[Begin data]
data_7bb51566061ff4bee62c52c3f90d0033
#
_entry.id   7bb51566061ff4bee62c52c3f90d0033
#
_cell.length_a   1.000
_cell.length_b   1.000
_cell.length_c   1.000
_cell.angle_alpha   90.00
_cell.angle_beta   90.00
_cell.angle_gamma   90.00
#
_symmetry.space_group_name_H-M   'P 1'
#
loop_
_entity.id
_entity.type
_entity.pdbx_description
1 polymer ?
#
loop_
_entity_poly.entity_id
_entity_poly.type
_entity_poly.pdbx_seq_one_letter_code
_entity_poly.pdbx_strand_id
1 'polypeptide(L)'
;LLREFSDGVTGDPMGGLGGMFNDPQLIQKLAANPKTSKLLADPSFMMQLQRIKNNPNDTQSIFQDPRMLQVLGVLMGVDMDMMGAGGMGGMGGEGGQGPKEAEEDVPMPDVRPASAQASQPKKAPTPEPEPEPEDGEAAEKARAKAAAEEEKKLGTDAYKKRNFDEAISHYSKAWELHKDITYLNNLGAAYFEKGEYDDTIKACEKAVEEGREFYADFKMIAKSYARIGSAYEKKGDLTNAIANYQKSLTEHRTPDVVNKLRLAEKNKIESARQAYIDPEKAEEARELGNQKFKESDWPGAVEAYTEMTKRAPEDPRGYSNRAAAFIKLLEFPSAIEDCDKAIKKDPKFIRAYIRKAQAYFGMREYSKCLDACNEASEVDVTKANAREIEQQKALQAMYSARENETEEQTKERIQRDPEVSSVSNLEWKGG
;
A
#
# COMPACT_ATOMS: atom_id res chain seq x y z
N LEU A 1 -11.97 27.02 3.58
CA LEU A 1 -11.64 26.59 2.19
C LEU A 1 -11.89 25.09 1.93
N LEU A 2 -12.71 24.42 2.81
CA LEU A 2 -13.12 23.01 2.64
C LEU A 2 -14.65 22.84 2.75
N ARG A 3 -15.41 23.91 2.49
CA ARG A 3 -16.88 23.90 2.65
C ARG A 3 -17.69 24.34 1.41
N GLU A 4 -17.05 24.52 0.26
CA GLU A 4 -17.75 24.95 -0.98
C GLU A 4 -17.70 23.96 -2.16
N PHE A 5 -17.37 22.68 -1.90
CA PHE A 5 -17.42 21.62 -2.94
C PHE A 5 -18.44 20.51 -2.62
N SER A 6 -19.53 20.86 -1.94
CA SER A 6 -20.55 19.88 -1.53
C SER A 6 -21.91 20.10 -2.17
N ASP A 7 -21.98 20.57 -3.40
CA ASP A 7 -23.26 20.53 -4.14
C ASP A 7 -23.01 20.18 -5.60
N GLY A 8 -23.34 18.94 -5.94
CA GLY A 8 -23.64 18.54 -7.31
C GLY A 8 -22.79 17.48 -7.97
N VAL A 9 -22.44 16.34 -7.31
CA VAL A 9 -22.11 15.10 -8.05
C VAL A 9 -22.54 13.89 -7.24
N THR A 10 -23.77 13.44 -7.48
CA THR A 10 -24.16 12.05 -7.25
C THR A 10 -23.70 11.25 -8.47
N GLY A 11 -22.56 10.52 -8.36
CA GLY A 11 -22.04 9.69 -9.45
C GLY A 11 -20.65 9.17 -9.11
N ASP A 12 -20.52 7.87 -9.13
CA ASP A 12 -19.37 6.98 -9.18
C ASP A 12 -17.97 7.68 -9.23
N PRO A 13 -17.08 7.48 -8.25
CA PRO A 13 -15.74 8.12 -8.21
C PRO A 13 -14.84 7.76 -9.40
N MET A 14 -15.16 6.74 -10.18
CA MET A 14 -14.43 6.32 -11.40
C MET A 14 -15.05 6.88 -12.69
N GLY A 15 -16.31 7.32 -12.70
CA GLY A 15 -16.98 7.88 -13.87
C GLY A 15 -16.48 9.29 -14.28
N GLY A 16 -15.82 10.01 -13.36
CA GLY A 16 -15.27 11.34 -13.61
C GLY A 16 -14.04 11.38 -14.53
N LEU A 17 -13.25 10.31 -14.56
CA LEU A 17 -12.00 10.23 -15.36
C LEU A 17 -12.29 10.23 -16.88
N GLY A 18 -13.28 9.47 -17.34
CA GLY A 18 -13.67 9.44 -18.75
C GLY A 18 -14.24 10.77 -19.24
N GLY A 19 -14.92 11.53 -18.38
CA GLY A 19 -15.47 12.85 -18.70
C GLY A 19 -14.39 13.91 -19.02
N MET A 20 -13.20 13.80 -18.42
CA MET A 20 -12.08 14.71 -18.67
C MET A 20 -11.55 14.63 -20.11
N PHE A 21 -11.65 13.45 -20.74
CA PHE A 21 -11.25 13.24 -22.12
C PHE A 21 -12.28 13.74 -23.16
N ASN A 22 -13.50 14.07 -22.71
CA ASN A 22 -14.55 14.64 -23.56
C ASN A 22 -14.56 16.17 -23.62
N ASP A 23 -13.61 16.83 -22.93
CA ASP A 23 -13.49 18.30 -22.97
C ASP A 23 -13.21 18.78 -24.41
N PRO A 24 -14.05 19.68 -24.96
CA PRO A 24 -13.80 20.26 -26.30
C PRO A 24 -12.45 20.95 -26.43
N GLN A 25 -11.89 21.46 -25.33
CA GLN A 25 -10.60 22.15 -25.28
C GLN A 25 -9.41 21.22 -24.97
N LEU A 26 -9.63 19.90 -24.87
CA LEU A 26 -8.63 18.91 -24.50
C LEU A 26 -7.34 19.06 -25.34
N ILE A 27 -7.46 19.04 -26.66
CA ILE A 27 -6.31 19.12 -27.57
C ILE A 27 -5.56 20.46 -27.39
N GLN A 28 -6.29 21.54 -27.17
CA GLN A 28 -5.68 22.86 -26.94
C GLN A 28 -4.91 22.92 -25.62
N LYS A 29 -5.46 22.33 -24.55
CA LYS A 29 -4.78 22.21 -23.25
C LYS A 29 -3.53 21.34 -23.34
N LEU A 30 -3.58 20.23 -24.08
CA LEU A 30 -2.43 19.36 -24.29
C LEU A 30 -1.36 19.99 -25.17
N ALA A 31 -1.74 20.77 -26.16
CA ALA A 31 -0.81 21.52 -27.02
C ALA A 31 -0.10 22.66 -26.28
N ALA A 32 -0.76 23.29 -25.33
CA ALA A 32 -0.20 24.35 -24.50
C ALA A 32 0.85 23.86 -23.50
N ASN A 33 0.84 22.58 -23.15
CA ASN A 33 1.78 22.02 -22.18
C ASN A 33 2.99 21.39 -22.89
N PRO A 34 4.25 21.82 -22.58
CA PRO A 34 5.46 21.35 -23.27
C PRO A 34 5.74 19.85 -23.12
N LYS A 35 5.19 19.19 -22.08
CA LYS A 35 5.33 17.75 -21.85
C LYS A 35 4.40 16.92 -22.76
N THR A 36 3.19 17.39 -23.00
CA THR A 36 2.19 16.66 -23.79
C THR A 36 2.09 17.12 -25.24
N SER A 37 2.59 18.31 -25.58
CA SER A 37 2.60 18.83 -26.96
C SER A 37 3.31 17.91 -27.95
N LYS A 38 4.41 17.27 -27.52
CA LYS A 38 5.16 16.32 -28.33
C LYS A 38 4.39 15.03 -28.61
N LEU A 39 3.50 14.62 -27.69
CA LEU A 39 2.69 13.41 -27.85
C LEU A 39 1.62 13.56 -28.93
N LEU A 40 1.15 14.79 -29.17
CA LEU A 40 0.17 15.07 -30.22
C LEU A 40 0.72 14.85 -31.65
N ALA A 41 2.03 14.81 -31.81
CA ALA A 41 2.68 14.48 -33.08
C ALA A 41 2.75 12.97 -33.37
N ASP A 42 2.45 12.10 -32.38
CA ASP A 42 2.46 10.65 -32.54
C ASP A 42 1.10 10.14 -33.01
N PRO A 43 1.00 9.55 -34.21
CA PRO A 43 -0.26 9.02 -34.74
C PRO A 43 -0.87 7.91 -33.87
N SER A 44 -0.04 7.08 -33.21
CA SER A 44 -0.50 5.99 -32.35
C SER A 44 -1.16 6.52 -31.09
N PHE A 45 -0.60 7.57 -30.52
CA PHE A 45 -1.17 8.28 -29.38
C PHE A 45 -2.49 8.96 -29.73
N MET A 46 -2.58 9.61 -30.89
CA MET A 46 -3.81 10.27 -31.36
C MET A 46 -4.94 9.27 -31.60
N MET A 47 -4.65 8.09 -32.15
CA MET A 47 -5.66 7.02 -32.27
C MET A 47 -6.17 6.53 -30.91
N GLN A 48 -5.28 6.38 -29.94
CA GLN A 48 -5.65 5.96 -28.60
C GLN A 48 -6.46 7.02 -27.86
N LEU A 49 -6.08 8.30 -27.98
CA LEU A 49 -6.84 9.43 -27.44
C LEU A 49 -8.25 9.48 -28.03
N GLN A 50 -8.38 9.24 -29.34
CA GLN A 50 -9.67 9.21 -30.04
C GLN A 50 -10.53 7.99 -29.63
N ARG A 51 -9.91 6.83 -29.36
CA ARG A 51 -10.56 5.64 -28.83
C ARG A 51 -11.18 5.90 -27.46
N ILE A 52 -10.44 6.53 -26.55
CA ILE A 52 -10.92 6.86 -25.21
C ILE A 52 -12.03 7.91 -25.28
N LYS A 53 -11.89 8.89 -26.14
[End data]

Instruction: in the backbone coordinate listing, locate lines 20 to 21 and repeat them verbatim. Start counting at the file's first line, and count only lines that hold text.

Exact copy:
loop_
_entity_poly.entity_id